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Mr. Galvin shaped Motorola, a company founded by his father, into a multinational technology powerhouse with a strong presence in Europe, Latin America, China and other regions.
"The world lost one of the all-time greats in Bob Galvin," says Greg Brown, chief executive of Motorola Solutions, one of two companies that resulted from Motorola's split in January. "He was one of a kind and a tremendous humanitarian. He treated everyone with dignity and respect. He took this company to new heights and always emphasized innovation and the art of the possible."
Mr. Galvin, who attended Evanston Township High School and the University of Notre Dame, started working full time at Motorola in 1944. He succeeded his father, company founder Paul Galvin, in 1959. At that time, Motorola's annual sales totaled $290 million. By the time Galvin stepped down as chairman in 1990, Motorola was a global company with $10.8 billion in sales.
Among the milestones he oversaw was the 1973 introduction of the DynaTAC, the first portable cellphone prototype. A decade later, Ameritech used the iconic brick phone to make the first commercial cellphone call.
Motorola spun off its mobile devices and TV set-top boxes into an independent company called Motorola Mobility in January. A proposed $12.5 billion sale of the firm to Google was announced in August.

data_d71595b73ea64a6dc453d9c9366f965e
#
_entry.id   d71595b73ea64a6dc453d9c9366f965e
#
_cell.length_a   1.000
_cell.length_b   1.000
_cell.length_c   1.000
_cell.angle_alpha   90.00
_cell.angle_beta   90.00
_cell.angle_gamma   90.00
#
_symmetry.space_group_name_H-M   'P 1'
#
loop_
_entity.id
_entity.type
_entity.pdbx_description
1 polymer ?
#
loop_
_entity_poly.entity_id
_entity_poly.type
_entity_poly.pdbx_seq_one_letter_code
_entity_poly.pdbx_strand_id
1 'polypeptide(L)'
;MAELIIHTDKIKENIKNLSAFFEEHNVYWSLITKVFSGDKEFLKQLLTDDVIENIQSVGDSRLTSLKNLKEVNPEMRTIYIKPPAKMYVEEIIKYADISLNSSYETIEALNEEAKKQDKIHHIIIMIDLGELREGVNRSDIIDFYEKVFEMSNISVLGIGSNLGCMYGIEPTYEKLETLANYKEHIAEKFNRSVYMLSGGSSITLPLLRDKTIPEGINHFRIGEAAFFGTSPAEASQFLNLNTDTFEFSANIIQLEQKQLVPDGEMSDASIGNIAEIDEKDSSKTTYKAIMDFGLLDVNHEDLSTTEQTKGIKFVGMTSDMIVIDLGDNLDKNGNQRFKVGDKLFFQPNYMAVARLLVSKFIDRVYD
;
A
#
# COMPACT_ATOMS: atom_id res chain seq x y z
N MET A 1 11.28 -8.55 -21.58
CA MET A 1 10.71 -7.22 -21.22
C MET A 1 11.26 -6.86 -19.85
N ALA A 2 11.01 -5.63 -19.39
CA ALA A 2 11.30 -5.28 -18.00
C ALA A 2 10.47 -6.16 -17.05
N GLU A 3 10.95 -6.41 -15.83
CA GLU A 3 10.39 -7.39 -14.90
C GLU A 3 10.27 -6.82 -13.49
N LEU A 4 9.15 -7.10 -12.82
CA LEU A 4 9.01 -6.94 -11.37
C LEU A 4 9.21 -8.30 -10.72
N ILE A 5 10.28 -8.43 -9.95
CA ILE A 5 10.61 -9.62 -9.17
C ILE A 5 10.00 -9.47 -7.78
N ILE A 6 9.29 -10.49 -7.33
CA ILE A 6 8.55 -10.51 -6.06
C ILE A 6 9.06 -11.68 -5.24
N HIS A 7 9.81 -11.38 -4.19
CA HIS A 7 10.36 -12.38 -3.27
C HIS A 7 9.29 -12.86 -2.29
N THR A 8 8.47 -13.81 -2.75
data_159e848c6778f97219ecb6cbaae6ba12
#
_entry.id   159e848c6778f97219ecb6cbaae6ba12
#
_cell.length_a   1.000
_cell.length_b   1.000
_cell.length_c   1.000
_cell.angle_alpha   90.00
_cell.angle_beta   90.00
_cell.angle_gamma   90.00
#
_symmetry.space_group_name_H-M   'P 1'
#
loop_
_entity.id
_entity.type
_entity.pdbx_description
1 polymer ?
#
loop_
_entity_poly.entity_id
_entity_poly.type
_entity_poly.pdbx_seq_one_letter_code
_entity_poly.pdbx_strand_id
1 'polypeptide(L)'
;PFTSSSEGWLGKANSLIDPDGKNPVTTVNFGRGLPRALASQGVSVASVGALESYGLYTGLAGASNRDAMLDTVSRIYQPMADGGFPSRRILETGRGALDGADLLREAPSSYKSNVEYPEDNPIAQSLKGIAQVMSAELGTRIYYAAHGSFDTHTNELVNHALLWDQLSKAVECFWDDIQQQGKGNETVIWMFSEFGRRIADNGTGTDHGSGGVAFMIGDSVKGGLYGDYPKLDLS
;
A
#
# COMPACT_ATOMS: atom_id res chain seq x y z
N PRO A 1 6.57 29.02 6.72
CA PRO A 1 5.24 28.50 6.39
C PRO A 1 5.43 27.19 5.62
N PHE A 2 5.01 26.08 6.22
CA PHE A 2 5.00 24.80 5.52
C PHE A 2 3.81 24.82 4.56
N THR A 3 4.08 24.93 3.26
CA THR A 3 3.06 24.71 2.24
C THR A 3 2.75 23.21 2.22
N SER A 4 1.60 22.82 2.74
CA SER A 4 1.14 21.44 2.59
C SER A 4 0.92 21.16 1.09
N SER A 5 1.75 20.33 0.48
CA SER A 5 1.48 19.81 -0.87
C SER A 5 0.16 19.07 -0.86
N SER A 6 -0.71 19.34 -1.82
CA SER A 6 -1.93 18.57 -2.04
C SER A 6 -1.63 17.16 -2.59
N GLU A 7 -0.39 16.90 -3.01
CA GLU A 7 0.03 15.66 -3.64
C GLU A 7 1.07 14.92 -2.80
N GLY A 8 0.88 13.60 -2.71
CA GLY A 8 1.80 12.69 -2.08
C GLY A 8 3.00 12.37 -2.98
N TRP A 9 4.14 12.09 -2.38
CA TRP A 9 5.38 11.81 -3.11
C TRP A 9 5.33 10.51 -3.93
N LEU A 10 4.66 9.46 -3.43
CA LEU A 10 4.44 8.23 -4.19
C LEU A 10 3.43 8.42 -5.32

"Bob's commitment to innovation has remained a core value at Motorola Mobility and his contributions have left a lasting mark on both the Motorola Mobility portfolio and the entire cellphone industry," the company said in a statement.
Mr. Galvin's son Christopher became CEO in 1997 and was the last member of the founding family to serve in that role. He was ousted by the board in 2003. The family's statement on Mr. Galvin's death said he was "deeply disappointed" by that turn of events because Motorola was "completing the most significant turnaround in its history" at the time his son was forced out.
Mr. Galvin stayed busy in retirement. He and his sons, Christopher and Michael, founded Harrison Street Capital, an investment management firm named after the Chicago street where Motorola got its start as the Galvin Manufacturing Co. In addition, Mr. Galvin turned his focus to infrastructure and created two think tanks devoted to electricity and urban transportation.
Mr. Galvin was also a major benefactor of the Illinois Institute of Technology, where he served on the board for more than 50 years and was the namesake for the school's Robert W. Galvin Center for Electricity Innovation.
"Bob was an inspiration to many of us and was one of the university's most steadfast supporters," IIT President John Anderson said in a statement. "IIT is deeply saddened by the loss of one of the country's greatest innovators and leaders of industry."
Mr. Galvin is also survived by his wife of 67 years, Mary Barnes Galvin; two daughters, Gail Galvin Ellis and Dawn Galvin Meiners; 13 grandchildren; and 10 great-grandchildren.
Visitation is set for 4 to 8 p.m. Monday at Donnellan Family Funeral Home, 10045 Skokie Blvd., Skokie. A funeral Mass is scheduled for 5 p.m. Tuesday at Saints Faith, Hope & Charity Church, 191 Linden St., Winnetka.